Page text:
More Massachusetts cities and towns are taking pharmaceutical companies to court seeking compensation for the damage wrought by the opioid crisis.
The number of plaintiffs has grown to more than 40 since Greenfield became the first town in the Commonwealth to file a lawsuit late last year. Worcester is the largest city in Massachusetts to sue so far, and Lowell the latest.
"I feel strongly that pharmaceutical companies need to be held accountable for this," said Lowell Councilor Rodney Elliott, upon introducing a measure last month to include his city in the growing list of Massachusetts municipalities that are represented by a coalition of lawyers known as Massachusetts Opioid Litigation Attorneys, or MOLA.
MOLA is part of a national consortium of attorneys in Massachusetts, Kentucky and Ohio filing these kinds of lawsuits. In Massachusetts the plaintiffs are represented by a coalition of the Boston-area law firms Sweeney Merrigan Law, Kopelman & Paige PC and Rodman, Rodman & Sandman.
They have not named a dollar amount in their cases, but the lawyers are seeking money for cities and towns afflicted by the crisis.
“We’re not doing this for a quick, nominal recovery that doesn’t provide meaningful change and a meaningful solution for this crisis,” said J. Tucker Merrigan, partner at Sweeney Merrigan. “We have a massive problem and we have massively profitable pharmaceutical companies.”
Everett, a Boston suburb hard-hit by the opioid crisis, filed a lawsuit in January. In a statement Mayor Carlo DeMaria, Jr. said "corporate drug distributors ... funneled millions of pills into small-town ‘pain clinics’ that were merely a front for crime rings – all to increase their profits year over year as the addiction crisis continued to spiral."
“It makes me sick, and they should pay for what they have done to our society," DeMaria said. "On the other side, I want to thank those non-profits, public agencies and individuals who are out there every day fighting for those who are in crisis.”
Boston is not among the cities and towns on the list, but Mayor Marty Walsh has said he's considering filing a lawsuit, too.
“I strongly believe that the pharmaceutical industry is the main offender and sustainer of the opioid crisis,” Walsh said in a press release. “Their distribution and marketing of narcotics is unforgivingly reckless, causing irreversible devastation to our families and significant damages to cities nationwide.”
When adjusted for age, the opioid-related death rate in Massachusetts is more than twice the national average, according to the Massachusetts Department of Public Health and the Centers for Disease Control and Prevention.
By filing individual lawsuits instead of a single class-action case, lawyer Tucker Merrigan said each city has the opportunity to win a payment proportional to the scale of the problem at the local level, to be used however they see fit. That could mean new addiction treatment programs and centers in one town and more training for police officers in another.
“It is very much a backyard solution to a backyard problem,” said Merrigan, who grew up in Greenfield, the first town to file suit in Massachusetts. His father was a pioneer of drug courts in the state, and Merrigan says he has family members who have struggled with opioid addiction.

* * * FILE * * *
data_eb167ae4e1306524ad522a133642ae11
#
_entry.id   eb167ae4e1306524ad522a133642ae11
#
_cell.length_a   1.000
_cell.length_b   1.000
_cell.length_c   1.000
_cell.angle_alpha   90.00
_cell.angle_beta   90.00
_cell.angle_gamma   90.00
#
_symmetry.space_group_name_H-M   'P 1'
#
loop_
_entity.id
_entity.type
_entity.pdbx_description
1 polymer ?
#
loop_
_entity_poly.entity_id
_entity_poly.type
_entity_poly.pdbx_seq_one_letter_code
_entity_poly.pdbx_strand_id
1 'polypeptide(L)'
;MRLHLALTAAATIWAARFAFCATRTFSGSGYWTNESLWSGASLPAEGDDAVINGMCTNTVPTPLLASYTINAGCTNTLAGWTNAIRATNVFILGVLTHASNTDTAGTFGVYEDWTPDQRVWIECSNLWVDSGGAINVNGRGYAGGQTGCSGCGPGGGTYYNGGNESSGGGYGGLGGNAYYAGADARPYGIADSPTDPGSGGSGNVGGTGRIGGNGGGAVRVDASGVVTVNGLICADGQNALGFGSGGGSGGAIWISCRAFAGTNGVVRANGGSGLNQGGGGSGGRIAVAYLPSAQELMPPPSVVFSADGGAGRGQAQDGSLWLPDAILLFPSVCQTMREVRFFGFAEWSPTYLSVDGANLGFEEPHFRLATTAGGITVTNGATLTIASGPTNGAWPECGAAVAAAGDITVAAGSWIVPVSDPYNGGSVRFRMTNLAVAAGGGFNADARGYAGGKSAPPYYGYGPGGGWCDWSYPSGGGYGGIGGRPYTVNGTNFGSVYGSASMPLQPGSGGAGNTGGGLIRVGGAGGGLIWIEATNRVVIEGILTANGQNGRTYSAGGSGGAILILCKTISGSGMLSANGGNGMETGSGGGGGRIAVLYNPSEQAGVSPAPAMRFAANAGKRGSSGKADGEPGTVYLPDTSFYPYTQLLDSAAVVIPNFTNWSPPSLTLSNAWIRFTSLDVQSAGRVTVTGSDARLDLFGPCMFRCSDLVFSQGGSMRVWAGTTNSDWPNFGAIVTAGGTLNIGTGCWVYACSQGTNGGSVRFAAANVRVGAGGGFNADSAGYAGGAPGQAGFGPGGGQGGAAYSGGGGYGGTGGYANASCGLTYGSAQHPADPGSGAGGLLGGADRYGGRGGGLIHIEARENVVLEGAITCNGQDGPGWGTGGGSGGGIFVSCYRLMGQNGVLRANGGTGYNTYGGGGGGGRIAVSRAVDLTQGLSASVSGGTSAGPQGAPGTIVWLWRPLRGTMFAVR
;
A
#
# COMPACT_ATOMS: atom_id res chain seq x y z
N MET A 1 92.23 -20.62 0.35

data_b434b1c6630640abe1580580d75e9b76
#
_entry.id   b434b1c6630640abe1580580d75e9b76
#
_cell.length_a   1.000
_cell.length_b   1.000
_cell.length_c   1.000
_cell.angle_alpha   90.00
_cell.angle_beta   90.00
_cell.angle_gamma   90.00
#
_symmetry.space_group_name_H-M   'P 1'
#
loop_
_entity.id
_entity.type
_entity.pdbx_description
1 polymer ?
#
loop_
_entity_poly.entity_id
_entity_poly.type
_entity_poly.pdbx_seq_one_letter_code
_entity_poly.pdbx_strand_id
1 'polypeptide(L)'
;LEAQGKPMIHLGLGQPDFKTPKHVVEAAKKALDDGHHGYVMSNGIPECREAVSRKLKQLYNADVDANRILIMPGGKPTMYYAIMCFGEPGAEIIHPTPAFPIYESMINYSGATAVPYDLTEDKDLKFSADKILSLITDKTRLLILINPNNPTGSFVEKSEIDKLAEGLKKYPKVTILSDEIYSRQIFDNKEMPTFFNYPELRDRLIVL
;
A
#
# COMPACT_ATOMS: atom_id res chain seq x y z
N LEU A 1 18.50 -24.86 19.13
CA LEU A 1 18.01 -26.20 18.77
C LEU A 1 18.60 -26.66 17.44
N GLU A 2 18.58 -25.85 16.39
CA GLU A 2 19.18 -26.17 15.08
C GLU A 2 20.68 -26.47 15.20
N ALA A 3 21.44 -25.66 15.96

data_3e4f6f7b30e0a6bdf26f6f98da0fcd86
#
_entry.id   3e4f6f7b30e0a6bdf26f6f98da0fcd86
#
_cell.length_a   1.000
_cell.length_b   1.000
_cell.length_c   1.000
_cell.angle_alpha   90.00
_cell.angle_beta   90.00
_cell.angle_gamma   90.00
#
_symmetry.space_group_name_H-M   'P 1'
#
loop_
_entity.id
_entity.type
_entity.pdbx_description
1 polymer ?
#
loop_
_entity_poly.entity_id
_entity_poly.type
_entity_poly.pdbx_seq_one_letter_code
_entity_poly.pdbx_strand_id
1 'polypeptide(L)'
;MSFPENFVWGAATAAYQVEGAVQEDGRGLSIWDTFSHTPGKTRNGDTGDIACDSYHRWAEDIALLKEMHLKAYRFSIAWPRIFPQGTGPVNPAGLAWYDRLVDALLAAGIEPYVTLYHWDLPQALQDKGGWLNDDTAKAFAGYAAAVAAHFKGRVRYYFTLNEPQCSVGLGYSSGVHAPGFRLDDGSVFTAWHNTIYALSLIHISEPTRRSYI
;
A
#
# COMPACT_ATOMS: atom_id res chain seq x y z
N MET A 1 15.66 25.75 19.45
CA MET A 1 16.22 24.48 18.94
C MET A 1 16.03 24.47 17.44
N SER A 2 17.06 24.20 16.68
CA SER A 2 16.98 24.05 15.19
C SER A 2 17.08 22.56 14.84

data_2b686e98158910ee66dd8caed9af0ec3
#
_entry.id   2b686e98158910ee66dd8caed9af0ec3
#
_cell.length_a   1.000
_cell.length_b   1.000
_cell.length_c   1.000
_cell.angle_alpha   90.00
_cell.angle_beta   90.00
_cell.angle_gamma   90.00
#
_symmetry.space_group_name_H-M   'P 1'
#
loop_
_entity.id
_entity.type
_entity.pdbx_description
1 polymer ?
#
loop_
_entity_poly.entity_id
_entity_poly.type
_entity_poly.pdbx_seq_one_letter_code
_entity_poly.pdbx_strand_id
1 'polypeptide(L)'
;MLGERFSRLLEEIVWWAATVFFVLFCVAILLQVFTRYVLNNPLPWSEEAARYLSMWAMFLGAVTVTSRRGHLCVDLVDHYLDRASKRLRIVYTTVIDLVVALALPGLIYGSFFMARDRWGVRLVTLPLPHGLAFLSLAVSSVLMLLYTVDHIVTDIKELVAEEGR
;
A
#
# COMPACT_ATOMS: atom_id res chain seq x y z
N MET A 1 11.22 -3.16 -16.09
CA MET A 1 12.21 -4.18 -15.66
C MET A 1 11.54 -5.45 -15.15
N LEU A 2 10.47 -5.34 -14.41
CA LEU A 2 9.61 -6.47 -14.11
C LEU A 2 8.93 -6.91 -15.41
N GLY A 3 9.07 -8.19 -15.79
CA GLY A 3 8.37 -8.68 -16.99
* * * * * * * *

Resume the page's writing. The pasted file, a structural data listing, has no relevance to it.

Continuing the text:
“No one is immune from this crisis,” he said. “We tend to blame the victim. This lawsuit seeks to expose that this was a manufactured man-made problem that was entirely preventable, and because we blame the victim we don’t realize the scale of it.”
The crux of their legal argument is that drugmakers used deceptive marketing practices to flood cities in Massachusetts and other states with addictive opioids. They argue the opioid manufacturers and distributors profited while addictions festered.
“The case against the manufacturers is based on the concept that they marketed the drugs as chronic, lifetime medications and coined the term pseudo-addiction,’” said Merrigan. “They’re saying, ‘don’t be worried about their addiction, be worried that you’re not giving them enough pain medication, and give them more.’”
McKesson, one of the pharmaceutical companies targeted by the lawsuits, said in an emailed statement that they are “committed to maintaining—and continuously enhancing—strong programs designed to prevent opioid diversion within the pharmaceutical supply chain.”
“As a distributor, McKesson only distributes opioid medications to pharmacies that are [Drug Enforcement Agency]-registered and state-licensed, and we only distribute in response to orders that pharmacies place – we do not drive demand,” said spokeswoman Kristin Hunter Chasen in the statement.
AmerisourceBergen, a wholesale drug distributor named in the lawsuits, said in a statement that they “are committed to collaborating with all stakeholders, including in Massachusetts, on ways to combat opioid abuse.”
Both companies said they followed federal rules governing opioids. AmerisourceBergen said opioid-based products make up less than two percent of the company’s sales.
“Beyond our reporting and immediate halting of tens of thousands of potentially suspicious orders, we refuse service to customers we deem as a diversion risk and provide daily reports to the DEA that detail the quantity, type, and the receiving pharmacy of every single order of these products that we distribute,” said the statement from a spokesman at AmerisourceBergen.
Many have likened the Massachusetts' lawyers strategy to the legal fight against tobacco companies in the 1990s, which ended in more than $200 billion in settlements. Merrigan welcomed the comparison.
“This is an opportunity to play offense on this issue and up until now we’ve been playing defense,” he said.